First Words | Only About Children
Discover & learn

First Words

First words are a milestone in children's development. Studies have shown that two-year-old children who use more verbs have more advanced grammatical skills six months later.
First Words First Words

First Words

When children start to use their first words, they usually say the names of people and objects (nouns), then by two years of age, they will also start using action words (verbs). Studies have shown that two-year-old children who use more verbs have more advanced grammatical skills six months later. Verbs are an important part of language development because they allow children to start combining words and forming phrases and sentences.

 

First Words – How many verbs should a toddler have at 24 months of age?

At two years of age, toddlers should typically have about 50 different verbs in their vocabulary. Whereas a limited verb vocabulary (indicating risk of language impairment) would be about four verbs.

 

How many verbs should my toddler be gaining?

Typically, toddlers gain about eight new verbs each month (which gradually slows down over time). Sometimes, toddlers who have only a few verbs just prior to 24 months, suddenly gain new verbs very quickly, gaining up to 14 verbs per month and catching up to their peers. Other times, toddlers with limited verbs at 24 months continue to gain new verbs slowly which may be cause for concern, highlighting a risk of language impairment.

 

How can you help increase your toddlers’ verb vocabulary?

Try to model verbs for your toddler in a meaningful way. For example, you can say the name of an action you are performing while acting the action out. You may be playing with playdough and a rolling pin and you could say ‘rolling-rolling-rolling’ while completing the action. Also talk about the things your child likes to do. If your toddler likes playing with a ball you can repeat the action words ‘kick’, ‘catch’, ‘throw’, ‘roll’ and ‘go’. Don’t forget to repeat verbs in many different situations as children need to hear new words many times before they start using them.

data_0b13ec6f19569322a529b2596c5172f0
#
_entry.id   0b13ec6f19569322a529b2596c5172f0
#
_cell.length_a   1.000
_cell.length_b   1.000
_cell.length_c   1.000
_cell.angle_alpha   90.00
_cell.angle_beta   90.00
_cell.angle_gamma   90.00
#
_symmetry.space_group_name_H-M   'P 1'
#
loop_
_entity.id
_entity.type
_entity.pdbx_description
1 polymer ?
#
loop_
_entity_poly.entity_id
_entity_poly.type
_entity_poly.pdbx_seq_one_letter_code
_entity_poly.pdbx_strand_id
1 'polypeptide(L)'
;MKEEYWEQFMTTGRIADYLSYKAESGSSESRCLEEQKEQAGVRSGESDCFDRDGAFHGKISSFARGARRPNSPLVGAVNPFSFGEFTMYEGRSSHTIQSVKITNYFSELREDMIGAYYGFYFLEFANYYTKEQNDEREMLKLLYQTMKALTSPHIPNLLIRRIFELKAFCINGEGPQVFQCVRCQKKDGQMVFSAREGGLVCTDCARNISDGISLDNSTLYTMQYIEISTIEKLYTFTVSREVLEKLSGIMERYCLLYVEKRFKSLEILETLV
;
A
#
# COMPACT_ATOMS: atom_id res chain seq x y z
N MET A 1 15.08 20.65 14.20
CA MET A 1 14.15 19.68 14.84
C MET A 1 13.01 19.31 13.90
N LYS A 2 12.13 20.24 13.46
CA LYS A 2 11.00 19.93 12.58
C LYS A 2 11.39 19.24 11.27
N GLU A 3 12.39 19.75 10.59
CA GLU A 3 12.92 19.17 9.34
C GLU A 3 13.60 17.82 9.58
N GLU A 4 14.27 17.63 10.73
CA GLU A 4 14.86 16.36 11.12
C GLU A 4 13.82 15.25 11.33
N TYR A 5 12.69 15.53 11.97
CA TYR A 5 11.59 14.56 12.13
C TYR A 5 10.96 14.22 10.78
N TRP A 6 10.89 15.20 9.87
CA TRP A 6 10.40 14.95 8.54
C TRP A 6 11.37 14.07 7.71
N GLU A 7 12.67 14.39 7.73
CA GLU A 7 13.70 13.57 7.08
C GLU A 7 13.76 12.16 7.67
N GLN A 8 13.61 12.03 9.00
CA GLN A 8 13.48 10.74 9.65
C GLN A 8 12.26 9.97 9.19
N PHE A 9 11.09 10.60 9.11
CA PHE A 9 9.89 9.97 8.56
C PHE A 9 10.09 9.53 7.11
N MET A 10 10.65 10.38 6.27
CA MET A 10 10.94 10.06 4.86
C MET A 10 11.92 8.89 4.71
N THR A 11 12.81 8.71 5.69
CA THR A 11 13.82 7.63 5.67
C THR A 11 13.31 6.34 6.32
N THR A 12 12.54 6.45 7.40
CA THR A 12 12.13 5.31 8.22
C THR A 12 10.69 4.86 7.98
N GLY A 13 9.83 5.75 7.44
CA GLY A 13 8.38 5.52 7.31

For more great reading see:
Child Developmental Milestones: A Checklist for Babies & Toddlers
Music and Childhood Development

 

 

Discover how Only About Children supports your child's development.

Discover & learn

Only About Children can help your child to grow, make friends and explore the world.

Only About Children can help your child to grow, make friends and explore the world.

Related Reads

6 Tips to Keep your Kids Healthy over the Holidays 6 Tips to Keep your Kids Healthy over the Holidays
Health & Nutrition

6 Tips to Keep your Kids Healthy over the Holidays

The holiday season is fast approaching and for families this often means busy schedules with numerous parties and celebrations. Our in-house Dietitians Anna and Alex from The Biting Truth have shared 6 tips to keep kids healthy over the holiday season.
Is my Child Eating Too Much Fruit? Is my Child Eating Too Much Fruit?
Health & Nutrition

Is my Child Eating Too Much Fruit?

Fruit is wonderful for little and growing bodies. But how much fruit should young children eat? Only About Children’s in-house dietitians, Anna and Alex, from The Biting Truth break down how much fruit your child needs each day and outline how much fruit is too much.
The Stages of Language Development in Children The Stages of Language Development in Children
Wellbeing

The Stages of Language Development in Children

Every child is different when it comes to language development, however, there are some identifiable markers that can help families to better understand their child’s stage of language development.

Explore by Topic